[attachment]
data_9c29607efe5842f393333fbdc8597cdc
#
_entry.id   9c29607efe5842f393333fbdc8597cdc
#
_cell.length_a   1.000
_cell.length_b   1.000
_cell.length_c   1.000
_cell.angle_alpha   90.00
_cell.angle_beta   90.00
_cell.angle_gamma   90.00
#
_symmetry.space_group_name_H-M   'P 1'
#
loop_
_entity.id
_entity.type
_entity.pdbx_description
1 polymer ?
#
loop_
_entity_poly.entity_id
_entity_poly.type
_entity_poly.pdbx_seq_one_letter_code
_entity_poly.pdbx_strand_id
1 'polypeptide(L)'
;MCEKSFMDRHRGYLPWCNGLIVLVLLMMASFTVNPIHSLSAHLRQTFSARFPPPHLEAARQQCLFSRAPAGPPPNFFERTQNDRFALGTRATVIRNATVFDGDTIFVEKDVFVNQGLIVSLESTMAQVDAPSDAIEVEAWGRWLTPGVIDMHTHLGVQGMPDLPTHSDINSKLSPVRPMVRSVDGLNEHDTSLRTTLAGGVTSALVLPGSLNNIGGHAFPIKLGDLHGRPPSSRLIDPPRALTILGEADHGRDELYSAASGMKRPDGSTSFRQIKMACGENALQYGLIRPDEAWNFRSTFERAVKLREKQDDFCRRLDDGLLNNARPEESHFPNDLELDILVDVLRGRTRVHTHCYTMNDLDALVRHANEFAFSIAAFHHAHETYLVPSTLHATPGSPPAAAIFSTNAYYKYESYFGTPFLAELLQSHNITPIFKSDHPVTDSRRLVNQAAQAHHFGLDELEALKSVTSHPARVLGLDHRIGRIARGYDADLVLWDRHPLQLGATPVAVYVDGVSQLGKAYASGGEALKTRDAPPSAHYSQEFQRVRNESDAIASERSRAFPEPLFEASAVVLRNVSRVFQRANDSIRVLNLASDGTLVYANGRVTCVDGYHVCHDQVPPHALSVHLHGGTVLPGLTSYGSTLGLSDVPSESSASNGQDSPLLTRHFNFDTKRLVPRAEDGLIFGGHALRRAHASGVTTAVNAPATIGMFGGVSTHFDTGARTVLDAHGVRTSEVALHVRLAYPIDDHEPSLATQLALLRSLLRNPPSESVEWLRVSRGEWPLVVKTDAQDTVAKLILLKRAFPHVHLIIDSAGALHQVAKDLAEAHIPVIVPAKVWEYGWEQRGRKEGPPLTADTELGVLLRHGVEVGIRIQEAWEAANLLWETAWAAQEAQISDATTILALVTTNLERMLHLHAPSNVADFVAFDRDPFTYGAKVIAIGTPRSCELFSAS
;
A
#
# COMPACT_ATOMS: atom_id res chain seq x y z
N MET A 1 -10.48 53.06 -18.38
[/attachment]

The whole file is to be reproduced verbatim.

data_9c29607efe5842f393333fbdc8597cdc
#
_entry.id   9c29607efe5842f393333fbdc8597cdc
#
_cell.length_a   1.000
_cell.length_b   1.000
_cell.length_c   1.000
_cell.angle_alpha   90.00
_cell.angle_beta   90.00
_cell.angle_gamma   90.00
#
_symmetry.space_group_name_H-M   'P 1'
#
loop_
_entity.id
_entity.type
_entity.pdbx_description
1 polymer ?
#
loop_
_entity_poly.entity_id
_entity_poly.type
_entity_poly.pdbx_seq_one_letter_code
_entity_poly.pdbx_strand_id
1 'polypeptide(L)'
;MCEKSFMDRHRGYLPWCNGLIVLVLLMMASFTVNPIHSLSAHLRQTFSARFPPPHLEAARQQCLFSRAPAGPPPNFFERTQNDRFALGTRATVIRNATVFDGDTIFVEKDVFVNQGLIVSLESTMAQVDAPSDAIEVEAWGRWLTPGVIDMHTHLGVQGMPDLPTHSDINSKLSPVRPMVRSVDGLNEHDTSLRTTLAGGVTSALVLPGSLNNIGGHAFPIKLGDLHGRPPSSRLIDPPRALTILGEADHGRDELYSAASGMKRPDGSTSFRQIKMACGENALQYGLIRPDEAWNFRSTFERAVKLREKQDDFCRRLDDGLLNNARPEESHFPNDLELDILVDVLRGRTRVHTHCYTMNDLDALVRHANEFAFSIAAFHHAHETYLVPSTLHATPGSPPAAAIFSTNAYYKYESYFGTPFLAELLQSHNITPIFKSDHPVTDSRRLVNQAAQAHHFGLDELEALKSVTSHPARVLGLDHRIGRIARGYDADLVLWDRHPLQLGATPVAVYVDGVSQLGKAYASGGEALKTRDAPPSAHYSQEFQRVRNESDAIASERSRAFPEPLFEASAVVLRNVSRVFQRANDSIRVLNLASDGTLVYANGRVTCVDGYHVCHDQVPPHALSVHLHGGTVLPGLTSYGSTLGLSDVPSESSASNGQDSPLLTRHFNFDTKRLVPRAEDGLIFGGHALRRAHASGVTTAVNAPATIGMFGGVSTHFDTGARTVLDAHGVRTSEVALHVRLAYPIDDHEPSLATQLALLRSLLRNPPSESVEWLRVSRGEWPLVVKTDAQDTVAKLILLKRAFPHVHLIIDSAGALHQVAKDLAEAHIPVIVPAKVWEYGWEQRGRKEGPPLTADTELGVLLRHGVEVGIRIQEAWEAANLLWETAWAAQEAQISDATTILALVTTNLERMLHLHAPSNVADFVAFDRDPFTYGAKVIAIGTPRSCELFSAS
;
A
#
# COMPACT_ATOMS: atom_id res chain seq x y z
N MET A 1 -10.48 53.06 -18.38